Well Drilling Basics: What To Expect When You Want A New Well Installed
Deciding to have a well installed on your property is an exciting prospect. Creating water independence for your family may be important to you, but the process isn't as simple as just deciding to do it and then drilling. In fact, there's a lot that goes into drilling a well on your property, and the more that you understand about the process, the easier the experience will be for you. Here's a look at some of the things that you need to know.
You Probably Need Permits
Before you can even start testing your land for a viable well location, you'll need to find out whether or not you need permits. In most areas, you'll have to ask your city or township for permits before you can have a well installed on the property.
Part of the permit process may also include having the land surveyed and marked with flags to identify the location of any pipes, wires, or other underground infrastructure. When you work with a well drilling contractor, the company will have experience in the permit process and will know what permits you'll be required to have based on where you live.
It Starts With An Assessment
Once you have the proper permits for your well installation, the well drilling company will need to start assessing the lot to find the best place to get water. The fact is that some properties may not have a sufficient water table for a well without digging exceedingly deep, so most well drilling companies start with the assessment process to ensure that you have enough water access on the property to create the well and that the water is safe to use. From there, they can determine the best place to put the well based on the water table and flow, as well as the access to your home.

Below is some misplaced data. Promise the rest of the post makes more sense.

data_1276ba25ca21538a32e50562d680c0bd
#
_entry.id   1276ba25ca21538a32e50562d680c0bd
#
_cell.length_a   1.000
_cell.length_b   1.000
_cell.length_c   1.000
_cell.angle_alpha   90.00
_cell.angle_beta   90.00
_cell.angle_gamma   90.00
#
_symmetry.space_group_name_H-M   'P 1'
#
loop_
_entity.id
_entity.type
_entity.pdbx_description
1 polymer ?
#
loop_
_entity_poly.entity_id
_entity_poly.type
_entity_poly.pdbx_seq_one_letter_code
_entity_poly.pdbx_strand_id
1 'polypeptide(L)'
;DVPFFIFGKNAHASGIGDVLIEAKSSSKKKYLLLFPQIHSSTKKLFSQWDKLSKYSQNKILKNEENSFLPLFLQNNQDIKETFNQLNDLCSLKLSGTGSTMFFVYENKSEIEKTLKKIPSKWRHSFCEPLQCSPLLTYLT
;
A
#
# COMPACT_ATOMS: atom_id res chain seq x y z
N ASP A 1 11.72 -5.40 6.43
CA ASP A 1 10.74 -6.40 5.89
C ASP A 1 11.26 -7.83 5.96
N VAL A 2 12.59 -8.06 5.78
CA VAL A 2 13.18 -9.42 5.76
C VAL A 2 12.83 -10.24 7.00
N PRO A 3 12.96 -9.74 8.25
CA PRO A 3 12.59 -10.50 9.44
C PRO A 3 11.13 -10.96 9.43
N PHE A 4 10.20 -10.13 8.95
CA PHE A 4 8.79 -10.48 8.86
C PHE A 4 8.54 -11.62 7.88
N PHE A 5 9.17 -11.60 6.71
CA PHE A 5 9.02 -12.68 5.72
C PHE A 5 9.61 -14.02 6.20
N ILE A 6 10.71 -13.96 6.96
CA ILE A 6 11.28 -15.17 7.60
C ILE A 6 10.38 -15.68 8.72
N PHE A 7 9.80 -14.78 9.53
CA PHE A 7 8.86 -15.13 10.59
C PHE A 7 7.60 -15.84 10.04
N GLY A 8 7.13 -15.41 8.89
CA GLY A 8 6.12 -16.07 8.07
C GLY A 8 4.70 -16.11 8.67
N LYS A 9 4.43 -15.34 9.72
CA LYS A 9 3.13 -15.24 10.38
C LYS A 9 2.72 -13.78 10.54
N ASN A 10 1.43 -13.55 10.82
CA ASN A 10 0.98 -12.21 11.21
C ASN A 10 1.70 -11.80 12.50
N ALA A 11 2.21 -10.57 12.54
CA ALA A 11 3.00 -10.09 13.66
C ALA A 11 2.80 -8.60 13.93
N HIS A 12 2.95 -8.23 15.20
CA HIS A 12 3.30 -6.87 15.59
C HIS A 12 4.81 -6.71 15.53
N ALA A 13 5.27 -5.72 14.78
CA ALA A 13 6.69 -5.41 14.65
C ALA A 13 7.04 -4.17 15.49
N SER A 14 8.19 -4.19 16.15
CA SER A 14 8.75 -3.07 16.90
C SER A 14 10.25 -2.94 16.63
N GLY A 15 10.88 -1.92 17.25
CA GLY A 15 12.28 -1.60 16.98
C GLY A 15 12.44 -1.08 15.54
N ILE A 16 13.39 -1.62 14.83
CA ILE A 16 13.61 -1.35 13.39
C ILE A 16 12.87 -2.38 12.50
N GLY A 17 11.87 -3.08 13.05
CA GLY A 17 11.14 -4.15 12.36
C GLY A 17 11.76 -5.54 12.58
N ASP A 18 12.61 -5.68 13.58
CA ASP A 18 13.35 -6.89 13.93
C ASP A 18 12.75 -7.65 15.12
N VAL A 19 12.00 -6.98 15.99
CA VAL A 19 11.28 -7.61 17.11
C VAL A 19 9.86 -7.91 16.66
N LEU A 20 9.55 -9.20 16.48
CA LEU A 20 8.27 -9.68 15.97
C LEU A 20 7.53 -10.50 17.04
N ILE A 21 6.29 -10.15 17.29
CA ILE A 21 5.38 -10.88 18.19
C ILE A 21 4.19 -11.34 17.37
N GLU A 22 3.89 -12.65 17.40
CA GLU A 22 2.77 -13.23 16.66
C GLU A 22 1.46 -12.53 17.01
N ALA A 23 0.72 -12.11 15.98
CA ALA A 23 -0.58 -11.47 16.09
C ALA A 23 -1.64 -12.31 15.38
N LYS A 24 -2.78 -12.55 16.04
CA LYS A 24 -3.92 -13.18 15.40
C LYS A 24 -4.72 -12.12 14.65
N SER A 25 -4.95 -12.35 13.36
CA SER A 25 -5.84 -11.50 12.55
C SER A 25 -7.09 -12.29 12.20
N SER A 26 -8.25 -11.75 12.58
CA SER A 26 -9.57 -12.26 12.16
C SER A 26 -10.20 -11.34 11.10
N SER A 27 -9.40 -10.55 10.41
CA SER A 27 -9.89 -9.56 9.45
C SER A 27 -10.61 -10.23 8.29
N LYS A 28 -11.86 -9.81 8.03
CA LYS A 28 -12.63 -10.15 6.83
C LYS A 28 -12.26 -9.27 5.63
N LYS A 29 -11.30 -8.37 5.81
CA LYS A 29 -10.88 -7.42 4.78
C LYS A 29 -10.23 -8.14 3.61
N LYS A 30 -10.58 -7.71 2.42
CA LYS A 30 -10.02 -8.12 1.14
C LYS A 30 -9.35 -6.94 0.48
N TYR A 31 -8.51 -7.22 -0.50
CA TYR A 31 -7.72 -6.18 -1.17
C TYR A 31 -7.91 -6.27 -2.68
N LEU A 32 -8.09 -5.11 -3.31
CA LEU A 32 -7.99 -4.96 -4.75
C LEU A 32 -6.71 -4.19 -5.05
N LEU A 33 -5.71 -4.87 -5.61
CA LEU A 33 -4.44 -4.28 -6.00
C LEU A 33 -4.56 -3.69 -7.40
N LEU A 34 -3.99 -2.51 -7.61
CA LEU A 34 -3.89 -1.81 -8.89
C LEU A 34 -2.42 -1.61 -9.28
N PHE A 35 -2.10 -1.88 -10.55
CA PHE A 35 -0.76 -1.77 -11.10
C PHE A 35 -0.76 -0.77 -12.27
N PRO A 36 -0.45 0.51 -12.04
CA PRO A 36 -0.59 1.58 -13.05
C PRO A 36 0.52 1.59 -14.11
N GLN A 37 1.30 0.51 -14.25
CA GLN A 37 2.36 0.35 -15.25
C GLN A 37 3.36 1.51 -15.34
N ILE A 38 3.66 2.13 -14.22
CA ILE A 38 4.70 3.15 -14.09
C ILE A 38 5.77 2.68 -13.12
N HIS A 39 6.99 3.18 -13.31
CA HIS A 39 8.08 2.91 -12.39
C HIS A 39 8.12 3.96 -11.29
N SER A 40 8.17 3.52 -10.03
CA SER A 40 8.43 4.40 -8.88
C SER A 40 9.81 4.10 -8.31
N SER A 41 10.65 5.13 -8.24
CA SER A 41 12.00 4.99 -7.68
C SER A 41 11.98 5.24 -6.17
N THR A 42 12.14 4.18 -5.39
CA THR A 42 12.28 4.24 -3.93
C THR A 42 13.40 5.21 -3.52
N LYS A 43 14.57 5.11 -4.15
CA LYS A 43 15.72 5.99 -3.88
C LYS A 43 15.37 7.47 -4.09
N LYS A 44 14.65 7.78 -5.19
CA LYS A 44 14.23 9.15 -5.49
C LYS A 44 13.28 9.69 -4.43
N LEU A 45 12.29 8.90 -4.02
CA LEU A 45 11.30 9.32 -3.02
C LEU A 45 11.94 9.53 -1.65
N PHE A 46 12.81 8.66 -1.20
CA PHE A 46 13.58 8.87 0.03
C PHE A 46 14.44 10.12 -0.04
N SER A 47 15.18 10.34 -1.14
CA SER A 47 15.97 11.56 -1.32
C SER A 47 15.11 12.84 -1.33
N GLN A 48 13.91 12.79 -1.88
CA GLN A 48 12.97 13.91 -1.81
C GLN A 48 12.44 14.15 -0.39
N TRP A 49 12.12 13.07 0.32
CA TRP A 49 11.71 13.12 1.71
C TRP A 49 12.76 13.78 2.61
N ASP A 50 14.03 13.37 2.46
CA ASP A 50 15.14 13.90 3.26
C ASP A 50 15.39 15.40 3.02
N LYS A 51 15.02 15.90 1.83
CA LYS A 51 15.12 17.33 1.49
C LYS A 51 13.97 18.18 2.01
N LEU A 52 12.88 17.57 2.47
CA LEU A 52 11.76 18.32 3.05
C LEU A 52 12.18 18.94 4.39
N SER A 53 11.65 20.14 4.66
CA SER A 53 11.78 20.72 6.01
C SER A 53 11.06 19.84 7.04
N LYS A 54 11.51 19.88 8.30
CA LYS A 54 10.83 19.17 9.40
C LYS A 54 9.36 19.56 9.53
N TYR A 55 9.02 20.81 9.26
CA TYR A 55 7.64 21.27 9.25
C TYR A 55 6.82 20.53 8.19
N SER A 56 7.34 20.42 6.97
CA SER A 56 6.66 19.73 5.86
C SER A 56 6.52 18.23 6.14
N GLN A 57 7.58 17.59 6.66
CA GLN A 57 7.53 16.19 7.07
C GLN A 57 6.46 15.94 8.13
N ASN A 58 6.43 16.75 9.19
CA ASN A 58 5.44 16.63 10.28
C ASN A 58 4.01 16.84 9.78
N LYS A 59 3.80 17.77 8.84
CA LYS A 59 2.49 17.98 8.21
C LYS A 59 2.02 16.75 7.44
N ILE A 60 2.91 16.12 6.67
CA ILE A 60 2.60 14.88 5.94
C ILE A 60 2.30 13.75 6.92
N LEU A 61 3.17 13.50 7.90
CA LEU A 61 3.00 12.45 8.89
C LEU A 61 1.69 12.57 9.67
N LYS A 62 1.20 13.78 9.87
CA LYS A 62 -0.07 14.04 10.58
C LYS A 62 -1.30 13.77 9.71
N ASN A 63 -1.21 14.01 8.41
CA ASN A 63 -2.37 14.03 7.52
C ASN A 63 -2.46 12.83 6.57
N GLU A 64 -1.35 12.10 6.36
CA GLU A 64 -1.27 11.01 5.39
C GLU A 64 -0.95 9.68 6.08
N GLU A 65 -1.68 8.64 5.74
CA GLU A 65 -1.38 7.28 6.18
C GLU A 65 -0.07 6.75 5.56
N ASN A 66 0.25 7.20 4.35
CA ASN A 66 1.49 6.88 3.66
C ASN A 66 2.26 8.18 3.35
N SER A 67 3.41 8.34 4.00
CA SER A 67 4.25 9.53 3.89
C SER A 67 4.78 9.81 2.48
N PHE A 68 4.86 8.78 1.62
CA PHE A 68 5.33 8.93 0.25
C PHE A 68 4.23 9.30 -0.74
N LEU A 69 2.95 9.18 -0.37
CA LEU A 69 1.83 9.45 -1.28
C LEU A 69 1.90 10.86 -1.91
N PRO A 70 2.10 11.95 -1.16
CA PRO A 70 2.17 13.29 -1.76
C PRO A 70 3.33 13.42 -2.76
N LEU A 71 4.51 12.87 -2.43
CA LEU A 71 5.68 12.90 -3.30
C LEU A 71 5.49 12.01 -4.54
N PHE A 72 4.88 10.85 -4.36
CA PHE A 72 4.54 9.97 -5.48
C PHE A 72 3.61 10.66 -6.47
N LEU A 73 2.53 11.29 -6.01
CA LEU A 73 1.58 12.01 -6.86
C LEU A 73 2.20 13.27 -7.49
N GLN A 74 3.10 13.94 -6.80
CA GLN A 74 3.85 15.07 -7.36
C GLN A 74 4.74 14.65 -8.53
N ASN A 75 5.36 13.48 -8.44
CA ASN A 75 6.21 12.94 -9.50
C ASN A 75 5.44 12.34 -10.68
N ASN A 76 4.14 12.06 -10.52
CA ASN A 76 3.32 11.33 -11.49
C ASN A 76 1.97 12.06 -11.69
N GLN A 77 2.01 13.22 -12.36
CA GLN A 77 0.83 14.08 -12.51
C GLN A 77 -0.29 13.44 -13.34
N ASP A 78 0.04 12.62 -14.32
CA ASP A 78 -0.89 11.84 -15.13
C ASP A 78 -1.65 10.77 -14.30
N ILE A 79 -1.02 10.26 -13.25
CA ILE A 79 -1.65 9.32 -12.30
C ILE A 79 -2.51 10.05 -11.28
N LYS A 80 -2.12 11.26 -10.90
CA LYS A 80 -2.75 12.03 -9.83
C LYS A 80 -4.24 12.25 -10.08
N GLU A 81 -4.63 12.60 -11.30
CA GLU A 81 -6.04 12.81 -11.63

The Process Takes Time
Many people think of well drilling as a quick and easy process. However, they don't often realize how much goes into the well building process. Once the location is identified, your well drilling contractor will bring in the drilling equipment to create the well itself. Then the well casing will be installed, along with a pressure tank, if you've requested one. Screens may be put in place as well to help filter out sediment and dirt. Then, the contractor will apply grout to seal the space between the casing and the walls of the hole that was drilled.
Once this is done, the well drilling contractors will usually monitor the well for 24 hours to watch the rate at which it fills. From there, the pump can be installed, the water will be tested again, and then the cap will be put in place.
Well drilling is well worth the investment for eliminating the cost of municipal water. Understanding the process can help you to be better prepared for the experience with a local well drilling company.